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HOME : Pre-Columbian Art : Veracruz Art : Remojadas Sculptural Fragment of a Smiling Head
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Remojadas Sculptural Fragment of a Smiling Head - PF.3095
Origin: Veracruz, Mexico
Circa: 250 AD to 600 AD
Dimensions: 4.25" (10.8cm) high
Collection: Pre-Columbian
Medium: Terracotta

Location: United States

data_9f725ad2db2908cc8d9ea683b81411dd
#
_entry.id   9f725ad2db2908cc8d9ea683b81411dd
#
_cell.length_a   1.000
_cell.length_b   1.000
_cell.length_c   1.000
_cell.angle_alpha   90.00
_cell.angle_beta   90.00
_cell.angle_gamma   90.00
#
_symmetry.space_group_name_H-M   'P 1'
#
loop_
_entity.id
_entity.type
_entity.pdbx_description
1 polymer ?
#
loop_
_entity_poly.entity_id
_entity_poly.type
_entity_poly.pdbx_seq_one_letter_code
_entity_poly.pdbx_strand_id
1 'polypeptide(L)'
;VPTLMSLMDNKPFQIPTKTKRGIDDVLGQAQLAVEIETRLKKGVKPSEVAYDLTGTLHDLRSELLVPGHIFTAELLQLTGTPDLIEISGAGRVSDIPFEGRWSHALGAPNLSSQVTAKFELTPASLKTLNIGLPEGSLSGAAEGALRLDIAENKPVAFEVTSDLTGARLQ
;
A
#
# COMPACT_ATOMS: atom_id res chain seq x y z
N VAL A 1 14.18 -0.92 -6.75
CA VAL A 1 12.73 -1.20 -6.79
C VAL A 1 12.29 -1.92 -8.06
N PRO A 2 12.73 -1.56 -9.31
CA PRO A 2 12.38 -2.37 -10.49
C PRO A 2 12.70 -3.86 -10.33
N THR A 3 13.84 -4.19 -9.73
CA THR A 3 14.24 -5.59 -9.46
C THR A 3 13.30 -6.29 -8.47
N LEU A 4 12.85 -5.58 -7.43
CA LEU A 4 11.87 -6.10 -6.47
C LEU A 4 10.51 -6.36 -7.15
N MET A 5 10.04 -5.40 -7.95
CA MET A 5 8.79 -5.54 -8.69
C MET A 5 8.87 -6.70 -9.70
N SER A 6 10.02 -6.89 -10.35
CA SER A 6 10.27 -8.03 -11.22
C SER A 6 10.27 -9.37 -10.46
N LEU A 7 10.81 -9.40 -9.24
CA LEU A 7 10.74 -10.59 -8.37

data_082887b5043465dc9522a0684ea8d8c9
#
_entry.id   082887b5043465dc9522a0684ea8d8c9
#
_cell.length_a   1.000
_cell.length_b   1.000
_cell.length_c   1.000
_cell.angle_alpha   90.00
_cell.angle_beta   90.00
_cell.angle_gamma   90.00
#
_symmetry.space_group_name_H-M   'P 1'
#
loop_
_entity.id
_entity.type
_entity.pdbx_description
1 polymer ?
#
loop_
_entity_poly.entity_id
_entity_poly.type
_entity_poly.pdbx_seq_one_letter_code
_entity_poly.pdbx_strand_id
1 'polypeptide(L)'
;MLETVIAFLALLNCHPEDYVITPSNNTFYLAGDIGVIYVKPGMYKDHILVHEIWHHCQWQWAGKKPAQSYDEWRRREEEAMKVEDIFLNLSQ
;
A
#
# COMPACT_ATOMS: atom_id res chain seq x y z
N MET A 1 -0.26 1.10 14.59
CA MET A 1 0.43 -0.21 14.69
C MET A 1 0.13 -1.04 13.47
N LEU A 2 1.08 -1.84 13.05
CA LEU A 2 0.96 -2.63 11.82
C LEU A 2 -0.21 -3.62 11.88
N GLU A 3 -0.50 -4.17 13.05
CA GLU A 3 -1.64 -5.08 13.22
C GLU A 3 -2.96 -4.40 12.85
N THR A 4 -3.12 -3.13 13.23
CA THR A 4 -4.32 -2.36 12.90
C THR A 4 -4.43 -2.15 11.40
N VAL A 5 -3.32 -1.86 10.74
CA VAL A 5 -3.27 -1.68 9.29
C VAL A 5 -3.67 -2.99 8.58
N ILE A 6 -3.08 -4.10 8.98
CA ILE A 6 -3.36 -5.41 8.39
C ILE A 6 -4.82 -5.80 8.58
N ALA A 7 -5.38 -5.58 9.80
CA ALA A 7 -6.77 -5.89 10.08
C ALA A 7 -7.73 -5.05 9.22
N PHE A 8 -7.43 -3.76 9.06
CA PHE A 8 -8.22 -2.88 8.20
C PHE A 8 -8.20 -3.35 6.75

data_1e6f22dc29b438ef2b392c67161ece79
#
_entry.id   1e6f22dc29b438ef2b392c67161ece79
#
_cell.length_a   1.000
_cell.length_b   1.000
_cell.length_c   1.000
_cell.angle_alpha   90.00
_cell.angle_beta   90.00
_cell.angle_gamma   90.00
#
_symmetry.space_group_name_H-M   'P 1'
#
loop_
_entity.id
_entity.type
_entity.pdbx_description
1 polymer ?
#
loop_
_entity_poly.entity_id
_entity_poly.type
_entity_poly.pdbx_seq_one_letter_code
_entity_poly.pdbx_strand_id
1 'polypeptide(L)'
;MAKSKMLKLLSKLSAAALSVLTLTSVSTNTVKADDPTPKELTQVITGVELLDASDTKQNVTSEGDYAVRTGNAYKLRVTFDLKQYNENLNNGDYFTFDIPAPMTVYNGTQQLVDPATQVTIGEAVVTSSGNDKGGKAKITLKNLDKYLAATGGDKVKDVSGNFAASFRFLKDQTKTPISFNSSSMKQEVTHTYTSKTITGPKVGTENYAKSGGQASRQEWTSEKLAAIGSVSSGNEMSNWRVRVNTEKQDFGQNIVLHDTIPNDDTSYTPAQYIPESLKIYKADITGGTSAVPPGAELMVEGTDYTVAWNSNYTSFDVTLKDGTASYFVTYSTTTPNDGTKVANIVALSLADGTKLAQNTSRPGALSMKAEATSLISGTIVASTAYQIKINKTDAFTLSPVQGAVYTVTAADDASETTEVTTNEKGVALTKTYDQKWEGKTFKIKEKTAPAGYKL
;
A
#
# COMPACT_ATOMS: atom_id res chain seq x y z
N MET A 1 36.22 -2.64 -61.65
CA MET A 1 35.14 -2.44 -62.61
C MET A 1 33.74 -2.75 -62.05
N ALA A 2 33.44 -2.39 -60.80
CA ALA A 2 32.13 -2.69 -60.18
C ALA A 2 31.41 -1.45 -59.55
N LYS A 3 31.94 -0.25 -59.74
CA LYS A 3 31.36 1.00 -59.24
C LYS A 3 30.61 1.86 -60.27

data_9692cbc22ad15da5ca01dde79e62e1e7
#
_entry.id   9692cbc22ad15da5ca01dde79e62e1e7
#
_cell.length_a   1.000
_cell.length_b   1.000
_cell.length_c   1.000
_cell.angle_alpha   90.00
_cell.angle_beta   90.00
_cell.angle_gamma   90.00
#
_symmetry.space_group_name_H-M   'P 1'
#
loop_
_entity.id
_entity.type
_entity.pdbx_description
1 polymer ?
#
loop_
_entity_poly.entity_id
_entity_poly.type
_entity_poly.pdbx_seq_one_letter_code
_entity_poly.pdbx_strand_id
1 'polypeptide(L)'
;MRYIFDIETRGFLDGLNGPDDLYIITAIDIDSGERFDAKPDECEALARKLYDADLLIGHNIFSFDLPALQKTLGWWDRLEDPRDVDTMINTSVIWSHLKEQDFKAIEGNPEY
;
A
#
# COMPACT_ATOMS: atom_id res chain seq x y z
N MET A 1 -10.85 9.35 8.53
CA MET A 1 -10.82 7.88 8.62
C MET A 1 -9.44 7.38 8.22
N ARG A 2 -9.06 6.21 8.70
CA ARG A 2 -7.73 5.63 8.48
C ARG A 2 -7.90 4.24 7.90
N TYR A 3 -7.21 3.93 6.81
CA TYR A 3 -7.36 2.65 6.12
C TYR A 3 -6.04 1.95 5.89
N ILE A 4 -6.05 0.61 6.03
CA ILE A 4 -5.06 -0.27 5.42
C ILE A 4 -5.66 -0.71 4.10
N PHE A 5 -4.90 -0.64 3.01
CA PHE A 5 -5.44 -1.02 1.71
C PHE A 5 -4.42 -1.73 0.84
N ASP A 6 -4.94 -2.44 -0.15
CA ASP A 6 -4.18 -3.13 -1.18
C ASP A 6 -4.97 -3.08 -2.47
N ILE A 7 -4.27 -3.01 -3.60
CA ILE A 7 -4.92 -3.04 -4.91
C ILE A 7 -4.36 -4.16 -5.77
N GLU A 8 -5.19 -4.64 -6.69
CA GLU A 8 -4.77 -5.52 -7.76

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This extraordinary sculpture of a young boy's smiling face captures viewers' eyes in an instant. The clay sculpture of a small head shows triangular flathead with two small holes on each side. The eyes appear to be almost closed and the mouth is open due to the big smile. Intricate detail is evident in the portrayal of teeth and tongue. Such smiling face sculptures date back to early classical period in Vera Cruz. They usually show children standing or sitting down, and their faces are triangular and flattened towards the top. In these sculptures, children smile or seem to want to hide their laughter with natural gesture. One hypothesis is that they represent sacrificial victims who were ritually intoxicated before putting to death. To our surprise, behind this seemingly innocent smiling face is a tale of human sacrifice. Ancient Meso- Americans usually chose perfect young men for their sacrificial rituals and such impeccable beauty is clearly portrayed in this delicate sculpture. - (PF.3095)


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